Optimism for the 2024 California Cotton Season

Brian German Cotton, Field & Row Crops, Industry

The 2024 California cotton season could be a good one for growers. Early estimates indicate a significant increase in plantings. President and CEO of the California Cotton Ginners and Growers Association (CCGGA), Roger Isom said a driving factor in projected increases is the availability of water. Prices of other commodities have also made cotton a more attractive option for growers. “Whether it’s tomatoes or garlic or onions or corn silage. A lot of the things that guys moved to last year just aren’t there this year. So, I think you’re going to see a lot of transition back to cotton,” Isom explained.

California Cotton

Preliminary planting intentions from CCGGA indicate a 72 percent overall increase in cotton acreage. Approximately 143,000 acres of Pima are expected to be planted, which would be an increase of 70 percent from last year. While acknowledging price fluctuations, Isom remains optimistic, noting signs of increased demand and improved shipment volumes, particularly for high-quality Pima cotton. “There’s not a lot of Pima out there. So, I think as it turns, it’s going to improve,” Isom explained.

Upland acreage is also expected to increase by 83 percent to a total of 22,000 acres. “On the upland side, there’s strong demand for cottonseed for planting. I know some of the planting companies are looking for trials and want more seed. So, I think that’s encouraging,” said Isom. The estimates for the 2024 California cotton season are based on surveys conducted by CCGGA. Those figures could change with the final field surveys from the California Department of Food and Agriculture.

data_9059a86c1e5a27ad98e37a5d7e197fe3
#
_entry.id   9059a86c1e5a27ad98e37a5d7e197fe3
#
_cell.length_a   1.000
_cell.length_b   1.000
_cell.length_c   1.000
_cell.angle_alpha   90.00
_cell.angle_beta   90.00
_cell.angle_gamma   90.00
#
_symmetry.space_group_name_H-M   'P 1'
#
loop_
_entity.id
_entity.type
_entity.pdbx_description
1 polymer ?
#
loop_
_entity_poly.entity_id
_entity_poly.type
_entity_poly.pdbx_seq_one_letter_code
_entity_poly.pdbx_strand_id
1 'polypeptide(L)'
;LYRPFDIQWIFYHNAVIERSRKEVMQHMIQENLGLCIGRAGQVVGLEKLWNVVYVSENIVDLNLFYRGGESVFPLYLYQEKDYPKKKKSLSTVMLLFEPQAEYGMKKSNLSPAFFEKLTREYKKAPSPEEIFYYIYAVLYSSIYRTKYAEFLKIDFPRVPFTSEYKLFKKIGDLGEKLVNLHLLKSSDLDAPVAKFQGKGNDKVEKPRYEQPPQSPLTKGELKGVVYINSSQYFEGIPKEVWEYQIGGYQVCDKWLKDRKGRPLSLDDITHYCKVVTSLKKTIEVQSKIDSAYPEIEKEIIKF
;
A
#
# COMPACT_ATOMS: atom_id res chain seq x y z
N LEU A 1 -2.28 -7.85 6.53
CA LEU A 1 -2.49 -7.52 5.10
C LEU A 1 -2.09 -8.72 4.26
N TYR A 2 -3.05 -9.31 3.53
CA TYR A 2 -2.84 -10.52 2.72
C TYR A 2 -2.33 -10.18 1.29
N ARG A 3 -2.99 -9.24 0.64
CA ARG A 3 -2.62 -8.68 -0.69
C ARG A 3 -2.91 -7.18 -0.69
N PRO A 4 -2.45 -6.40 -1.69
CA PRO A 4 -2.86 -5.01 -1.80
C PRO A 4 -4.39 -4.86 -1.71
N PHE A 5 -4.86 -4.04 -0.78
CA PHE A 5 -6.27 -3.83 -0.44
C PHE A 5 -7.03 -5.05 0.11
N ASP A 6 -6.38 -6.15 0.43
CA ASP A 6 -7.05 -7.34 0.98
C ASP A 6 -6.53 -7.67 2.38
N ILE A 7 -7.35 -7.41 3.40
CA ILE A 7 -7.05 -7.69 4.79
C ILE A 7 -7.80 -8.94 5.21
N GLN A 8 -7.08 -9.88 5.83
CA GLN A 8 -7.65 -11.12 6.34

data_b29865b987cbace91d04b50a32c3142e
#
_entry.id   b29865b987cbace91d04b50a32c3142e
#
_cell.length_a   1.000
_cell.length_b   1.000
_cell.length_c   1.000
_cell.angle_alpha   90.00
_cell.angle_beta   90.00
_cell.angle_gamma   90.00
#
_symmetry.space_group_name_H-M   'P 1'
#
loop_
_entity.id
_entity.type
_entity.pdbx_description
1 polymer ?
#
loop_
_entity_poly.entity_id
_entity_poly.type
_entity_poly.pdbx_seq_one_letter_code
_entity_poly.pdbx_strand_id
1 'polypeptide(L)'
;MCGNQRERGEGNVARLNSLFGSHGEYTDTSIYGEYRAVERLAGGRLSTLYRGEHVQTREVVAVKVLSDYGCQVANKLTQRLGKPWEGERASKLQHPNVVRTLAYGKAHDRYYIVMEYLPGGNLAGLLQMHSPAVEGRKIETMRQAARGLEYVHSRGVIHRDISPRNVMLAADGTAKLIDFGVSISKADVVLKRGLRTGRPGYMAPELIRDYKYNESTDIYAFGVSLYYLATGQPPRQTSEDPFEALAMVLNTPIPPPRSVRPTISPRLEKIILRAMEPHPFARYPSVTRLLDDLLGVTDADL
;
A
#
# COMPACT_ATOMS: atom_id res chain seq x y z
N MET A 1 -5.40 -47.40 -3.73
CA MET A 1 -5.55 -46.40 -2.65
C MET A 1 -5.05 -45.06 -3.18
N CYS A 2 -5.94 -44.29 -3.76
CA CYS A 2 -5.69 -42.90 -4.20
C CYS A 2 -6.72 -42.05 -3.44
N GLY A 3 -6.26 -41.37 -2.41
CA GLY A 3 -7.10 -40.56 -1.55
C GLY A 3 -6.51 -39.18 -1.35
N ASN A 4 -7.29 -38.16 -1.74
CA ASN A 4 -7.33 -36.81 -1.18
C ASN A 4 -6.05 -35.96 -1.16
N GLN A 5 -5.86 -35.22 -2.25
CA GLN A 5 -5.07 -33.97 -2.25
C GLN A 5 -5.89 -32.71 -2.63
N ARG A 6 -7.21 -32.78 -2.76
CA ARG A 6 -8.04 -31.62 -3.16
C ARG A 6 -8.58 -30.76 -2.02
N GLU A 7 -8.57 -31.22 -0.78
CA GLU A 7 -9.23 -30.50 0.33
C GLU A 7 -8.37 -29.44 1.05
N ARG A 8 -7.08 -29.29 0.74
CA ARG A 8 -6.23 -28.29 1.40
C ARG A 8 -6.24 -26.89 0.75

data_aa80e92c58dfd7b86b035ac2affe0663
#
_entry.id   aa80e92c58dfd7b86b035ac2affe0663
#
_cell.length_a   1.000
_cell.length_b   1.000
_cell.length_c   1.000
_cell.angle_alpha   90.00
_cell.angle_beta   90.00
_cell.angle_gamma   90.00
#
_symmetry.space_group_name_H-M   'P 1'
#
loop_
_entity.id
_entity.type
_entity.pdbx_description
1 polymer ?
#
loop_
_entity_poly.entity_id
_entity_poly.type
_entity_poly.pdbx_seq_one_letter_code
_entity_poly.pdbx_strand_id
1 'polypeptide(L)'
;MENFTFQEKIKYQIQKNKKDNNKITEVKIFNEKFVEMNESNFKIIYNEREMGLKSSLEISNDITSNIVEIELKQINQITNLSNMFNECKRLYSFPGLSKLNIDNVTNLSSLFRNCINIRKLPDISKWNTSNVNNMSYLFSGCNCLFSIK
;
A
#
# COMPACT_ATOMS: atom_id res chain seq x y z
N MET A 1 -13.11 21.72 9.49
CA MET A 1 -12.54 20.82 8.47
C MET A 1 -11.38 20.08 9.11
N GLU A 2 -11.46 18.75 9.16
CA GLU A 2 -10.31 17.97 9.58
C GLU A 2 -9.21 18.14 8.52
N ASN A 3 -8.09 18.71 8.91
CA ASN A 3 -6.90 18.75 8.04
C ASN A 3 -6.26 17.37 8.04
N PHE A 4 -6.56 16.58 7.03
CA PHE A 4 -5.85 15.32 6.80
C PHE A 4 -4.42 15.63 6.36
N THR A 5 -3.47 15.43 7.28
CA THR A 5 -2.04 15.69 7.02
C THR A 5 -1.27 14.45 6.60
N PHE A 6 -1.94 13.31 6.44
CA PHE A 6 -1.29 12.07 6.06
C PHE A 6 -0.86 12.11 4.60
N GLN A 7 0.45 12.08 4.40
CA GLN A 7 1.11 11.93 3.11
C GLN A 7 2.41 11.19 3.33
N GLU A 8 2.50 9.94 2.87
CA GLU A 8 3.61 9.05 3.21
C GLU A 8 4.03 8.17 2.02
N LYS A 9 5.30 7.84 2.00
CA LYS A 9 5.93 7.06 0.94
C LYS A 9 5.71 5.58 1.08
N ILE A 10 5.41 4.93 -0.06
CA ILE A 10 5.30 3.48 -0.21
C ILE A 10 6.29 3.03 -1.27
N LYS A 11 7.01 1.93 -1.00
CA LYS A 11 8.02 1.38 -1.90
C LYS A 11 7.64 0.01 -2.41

Planting intentions this season are in stark contrast to 2023, which was one of the worst years on record for California cotton acreage. Prices were particularly challenging last year, but there is optimism for 2024 being a better year for cotton. Despite challenges posed by a strong U.S. dollar, Isom remains confident in the cyclical nature of agricultural markets and the potential for improvement. “We’ve got to see the worldwide economy improve so we can actually start moving this product and I’m starting to see signs of it; little indicators here and there,” Isom noted.

Brian German
Ag News Director / AgNet West